The death toll in the Syrian city of Hama where civilians continue to protest has risen sharply to more than 100 people over the last 24 hours, according to witnesses within the city speaking via satellite phones.
Word of these most recent attacks by the Syrian military forces came from human rights activists who reported the killings of more protesters as of late last evening, August 3.
The attacks are a continuation of the five-month crackdown by Syrian President Bashar al-Assad in response to the pro-democracy demonstrations begun by the Syrian people in March. That brutal crackdown has garnered the condemnation of the U.N. in an official statement released August 3.
The international community has been obstructed from receiving full information regarding causalities, with foreign journalists and rights activists having been expelled from the country, and the Syrian government remaining tight-lipped about the details of the rebellions.
According to the Associated Press: “Syrian authorities kept the restive city of Hama in a blackout Thursday, cutting phone lines, Internet and electricity as part of a brutal, five-day-old crackdown on antigovernment dissent.”
The limited reports that have come from local Syrians on the ground have come at risk to their own lives, and only when they have been lucky enough to access restricted and limited internet and cellular signals.
The Local Coordination Committee, a local Syrian organization documenting the protests, has said that security forces were firing at residents trying to flee the city, and has expressed its concerns over the potential worsening of humanitarian conditions.
Abdul-Karim Rihawi, the Damascus-based chief of the Syrian Human Rights League, has said that there is no information coming out from Hama on Thursday.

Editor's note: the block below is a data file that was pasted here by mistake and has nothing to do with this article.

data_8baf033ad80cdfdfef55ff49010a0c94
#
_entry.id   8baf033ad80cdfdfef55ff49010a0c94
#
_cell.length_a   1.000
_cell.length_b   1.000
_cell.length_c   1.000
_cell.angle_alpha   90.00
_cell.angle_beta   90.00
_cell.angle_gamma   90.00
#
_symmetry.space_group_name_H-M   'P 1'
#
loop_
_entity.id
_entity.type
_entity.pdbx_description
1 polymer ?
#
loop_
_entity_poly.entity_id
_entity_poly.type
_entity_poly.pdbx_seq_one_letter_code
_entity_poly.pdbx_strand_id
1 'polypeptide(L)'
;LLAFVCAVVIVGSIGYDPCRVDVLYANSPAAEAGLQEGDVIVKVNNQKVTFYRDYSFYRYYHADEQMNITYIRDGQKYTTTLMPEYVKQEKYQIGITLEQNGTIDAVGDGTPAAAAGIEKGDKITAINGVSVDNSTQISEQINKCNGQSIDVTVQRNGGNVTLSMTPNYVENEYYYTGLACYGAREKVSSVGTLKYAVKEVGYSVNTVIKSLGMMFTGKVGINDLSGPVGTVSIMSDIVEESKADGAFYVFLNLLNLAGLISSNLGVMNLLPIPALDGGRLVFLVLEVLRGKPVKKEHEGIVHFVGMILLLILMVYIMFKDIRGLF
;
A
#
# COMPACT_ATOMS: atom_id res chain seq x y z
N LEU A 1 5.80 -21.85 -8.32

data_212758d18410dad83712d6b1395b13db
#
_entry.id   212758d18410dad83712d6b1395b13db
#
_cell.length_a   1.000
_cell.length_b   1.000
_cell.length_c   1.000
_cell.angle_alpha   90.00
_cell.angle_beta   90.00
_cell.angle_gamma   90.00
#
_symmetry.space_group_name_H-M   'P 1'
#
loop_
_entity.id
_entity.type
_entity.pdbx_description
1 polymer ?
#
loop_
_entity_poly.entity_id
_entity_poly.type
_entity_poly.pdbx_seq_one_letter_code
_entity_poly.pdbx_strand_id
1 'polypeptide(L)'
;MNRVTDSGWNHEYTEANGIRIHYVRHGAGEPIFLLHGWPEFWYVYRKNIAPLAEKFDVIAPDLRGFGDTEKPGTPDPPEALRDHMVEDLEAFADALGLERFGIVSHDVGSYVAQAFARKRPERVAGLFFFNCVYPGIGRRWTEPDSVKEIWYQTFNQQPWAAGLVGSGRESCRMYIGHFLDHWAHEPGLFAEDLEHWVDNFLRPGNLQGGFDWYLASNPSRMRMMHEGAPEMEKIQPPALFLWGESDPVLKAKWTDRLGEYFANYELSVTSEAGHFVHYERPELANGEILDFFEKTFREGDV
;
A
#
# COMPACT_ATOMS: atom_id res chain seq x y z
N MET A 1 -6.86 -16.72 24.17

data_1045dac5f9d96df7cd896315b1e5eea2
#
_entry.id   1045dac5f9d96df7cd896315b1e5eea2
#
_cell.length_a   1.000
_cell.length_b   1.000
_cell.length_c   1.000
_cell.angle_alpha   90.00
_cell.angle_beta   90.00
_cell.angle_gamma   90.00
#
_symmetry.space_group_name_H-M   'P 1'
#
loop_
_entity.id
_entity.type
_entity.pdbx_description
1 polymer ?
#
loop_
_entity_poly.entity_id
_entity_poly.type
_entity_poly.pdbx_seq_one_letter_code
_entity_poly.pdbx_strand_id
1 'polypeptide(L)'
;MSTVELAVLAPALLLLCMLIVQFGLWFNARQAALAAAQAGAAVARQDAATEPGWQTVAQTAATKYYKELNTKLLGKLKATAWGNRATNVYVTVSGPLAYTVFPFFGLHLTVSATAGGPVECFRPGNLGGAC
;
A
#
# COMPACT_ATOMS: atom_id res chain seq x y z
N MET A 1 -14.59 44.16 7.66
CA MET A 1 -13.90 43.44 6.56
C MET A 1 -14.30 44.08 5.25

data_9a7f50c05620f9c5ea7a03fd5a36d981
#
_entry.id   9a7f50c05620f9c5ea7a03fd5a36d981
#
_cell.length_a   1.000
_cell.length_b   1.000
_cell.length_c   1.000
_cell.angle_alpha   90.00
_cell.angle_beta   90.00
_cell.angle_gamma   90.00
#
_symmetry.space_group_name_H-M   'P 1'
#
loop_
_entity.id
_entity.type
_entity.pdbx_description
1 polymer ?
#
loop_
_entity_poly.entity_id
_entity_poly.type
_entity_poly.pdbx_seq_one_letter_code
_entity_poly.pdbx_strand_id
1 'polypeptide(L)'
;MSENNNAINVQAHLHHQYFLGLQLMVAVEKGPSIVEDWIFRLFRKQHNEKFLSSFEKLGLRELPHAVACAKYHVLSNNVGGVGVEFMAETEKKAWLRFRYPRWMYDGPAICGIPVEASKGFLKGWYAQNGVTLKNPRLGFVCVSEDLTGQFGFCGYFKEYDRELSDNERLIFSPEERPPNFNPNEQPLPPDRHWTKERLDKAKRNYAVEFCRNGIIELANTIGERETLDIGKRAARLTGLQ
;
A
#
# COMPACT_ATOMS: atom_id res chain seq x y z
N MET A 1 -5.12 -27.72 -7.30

Beyond attempts to keep details of their military assaults from the international community, the sharp rise in casualties over recent days are being viewed by many as a sign of the determination of President Bashar al-Assad and the Syrian government to continue its brutal crackdown.
Some have speculated that Syrian forces purposefully timed the invasion of Hama to coincide with the trial of Mubarak. Rami Abdel-Rahman, director of the Syrian Observatory for Human Rights, responded when questioned that: “It’s obvious that they used the Mubarak trial to distract the public from the attack,” and “we might be witnessing another massacre in Hama.”
In the wake of Syria's brutal crackdown on protestors, Italy has recalled its ambassador from Damascus.
U.S. Rep. Ileana Ros-Lehtinen (R-FL), Chairman of the House Foreign Affairs Committee, has also made a statement to the Senate Foreign Relations Committee regarding the U.S.’s own ambassador to Syria, Robert Ford,: “While I appreciate Ambassador Ford’s service and his criticism of the Assad dictatorship, the presence of any U.S. ambassador in Damascus has the net effect of legitimizing a regime that poses a serious threat to its own people and to U.S. national security, our interests, and our allies.”
Ros-Lehtinen has said, “Rather than continuing to send mixed signals to the regime in Damascus, the Administration should immediately implement the full range of sanctions under existing U.S. law, including by recalling our ambassador.”